If you weren’t able to get your hands on some tickets at the Kokugikan, don’t worry. Head over to the Arashio-beya sumo stable in Nihonbashi and watch the giants in action during their asageiko (morning practice) for free. Through large street side windows, you can observe the battling, grappling wrestlers daily from around 7.30am to 10am. Afterwards they come out to greet their fans and you’ll have the chance to take a picture with your favourite wrestler.

Hamarikyu Gardens

https://www.timeout.com/tokyo/attractions/hamarikyu-garden

This tranquil garden, once a hunting ground for the Tokugawa shogunate, now cowers in the shadow of the Shiodome development. The garden’s main appeal lies in the abundance of water in and around it and the fact that it feels deceptively spacious, thanks to beautiful landscaping. Situated on an island, it is surrounded by an ancient walled moat with only one entrance, over the Minamimon Bridge (it’s also possible to reach Hamarikyu by boat from Asakusa). The focal points are the huge pond, which contains two islands (one with a teahouse) connected to the shore by charming wooden bridges, and a photogenic 300-year-old pine tree.

Hibiya Park

https://www.timeout.com/tokyo/museums/hibiya-park

A municipal park located in the heart of Tokyo, not far from Kasumigaseki and the Imperial Palace Gardens, Hibiya Park houses a range of facilities, including Hibiya Public Hall, Hibiya Library and both small and large open-air concert halls. The park is also home to the Hibiya Park Gardening Show, which takes place every October, and its flowerbeds contain a variety of species, meaning there’s something blooming all year round. Around the perimeter of the park, you’ll find the Imperial Palace Gardens, as well as the Imperial Hotel and various ministry and government offices.

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Roppongi Hills

https://www.japan-guide.com/e/e3031_hills.html

Roppongi Hills is one of the best examples of a city within the city. Opened in 2003 in the heart of Tokyo’s Roppongi district, the building complex features offices, apartments, shops, restaurants, a hotel, art museum, observation deck and more. The office floors are home to leading companies from the IT and financial sectors, and Roppongi Hills has become a symbol of the Japanese IT industry.

At the center of Roppongi Hills stands the 238 meter Mori Tower, one of the tallest buildings in the city. While most of the building is occupied by office space, the first few floors have restaurants and shops and the top few floors house an observation deck and modern art museum that are open to the public.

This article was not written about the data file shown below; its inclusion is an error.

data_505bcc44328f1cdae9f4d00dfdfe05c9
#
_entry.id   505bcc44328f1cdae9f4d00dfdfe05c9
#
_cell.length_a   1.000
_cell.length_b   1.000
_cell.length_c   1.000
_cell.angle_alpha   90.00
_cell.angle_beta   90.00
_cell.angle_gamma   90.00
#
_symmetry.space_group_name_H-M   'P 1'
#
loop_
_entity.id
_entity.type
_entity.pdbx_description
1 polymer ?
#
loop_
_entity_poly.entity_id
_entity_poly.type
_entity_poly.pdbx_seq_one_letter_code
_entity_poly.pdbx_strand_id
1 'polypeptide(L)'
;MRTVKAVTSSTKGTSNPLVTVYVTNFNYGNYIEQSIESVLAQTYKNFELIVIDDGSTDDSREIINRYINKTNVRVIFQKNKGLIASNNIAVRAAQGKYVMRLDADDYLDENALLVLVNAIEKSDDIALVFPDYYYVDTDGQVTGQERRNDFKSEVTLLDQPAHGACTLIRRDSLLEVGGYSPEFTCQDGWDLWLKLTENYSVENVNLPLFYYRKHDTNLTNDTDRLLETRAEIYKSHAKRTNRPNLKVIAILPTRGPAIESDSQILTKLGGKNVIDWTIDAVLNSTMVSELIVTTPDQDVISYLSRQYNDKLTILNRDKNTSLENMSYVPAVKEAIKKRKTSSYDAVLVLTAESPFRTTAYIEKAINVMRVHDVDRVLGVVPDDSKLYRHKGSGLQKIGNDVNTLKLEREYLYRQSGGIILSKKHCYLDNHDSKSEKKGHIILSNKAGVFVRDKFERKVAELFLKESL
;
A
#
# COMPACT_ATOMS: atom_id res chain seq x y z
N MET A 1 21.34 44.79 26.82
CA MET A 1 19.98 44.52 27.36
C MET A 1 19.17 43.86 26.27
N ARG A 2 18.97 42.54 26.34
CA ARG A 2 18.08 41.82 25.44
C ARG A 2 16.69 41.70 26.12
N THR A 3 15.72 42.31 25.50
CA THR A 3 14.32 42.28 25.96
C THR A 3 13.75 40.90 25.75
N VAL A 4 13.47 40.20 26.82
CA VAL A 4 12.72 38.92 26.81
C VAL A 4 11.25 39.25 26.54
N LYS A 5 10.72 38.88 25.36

The Tokyo City View observation deck is one of Tokyo’s best. When the weather permits, views can also be enjoyed from an open-air deck on the rooftop. Also located on Mori Tower’s top floors is the Mori Art Museum, a modern art museum with a focus on new artistic ideas from all over the world.

Other areas of interest in Roppongi Hills include the Mori Garden just behind the tower and the Grand Hyatt luxury hotel. Numerous shopping and dining options can be found all across the complex, and there is also a large Toho Cinemas movie theater that plays both Japanese and international movies. The headquarters of TV Asahi are also located on the grounds.

Omotesando Plaza

Occupying a prime slab of Harajuku real estate, this ambitious development houses fashion shops like American Eagle Outfitters and The Shel’tter Tokyo in a complex crowned with a verdant public park – and a spectacular wall-of-mirrors entrance. Go up the stairs to the Starbucks on the rooftop for views of Mount Fuji.

Mount Fuji

Try your best to catch a coach up to Mount Fuji even if it’s for a day trip.  I would suggest checking in with an Information Centre once your arrive in Tokyo and see which reputable tours they would recommend.  I grabbed a coach from Shinkjuku train station and got to Mount Fuji in just over an hour.  The coach was around $30 CAD and well worth every penny.

https://tokyocheapo.com/travel/tokyo-to-mount-fuji-transport/

https://www.japan-guide.com/e/e6919.html

Owl Cafe

Albeit weird and perhaps not the friend of your local PETA chapter – an owl café is a must see when in Tokyo.  You can check out dog, cat and a variety of other cafes whilst in Japan – I personally liked the owl café.  The owl café I visited also had hedgehogs you could handle.  For $15 CAD you can stay as long as you want, take photos and just take in the whole experience.  I liked the owl café in Ikebukuro.

http://www.owlpark.tokyo/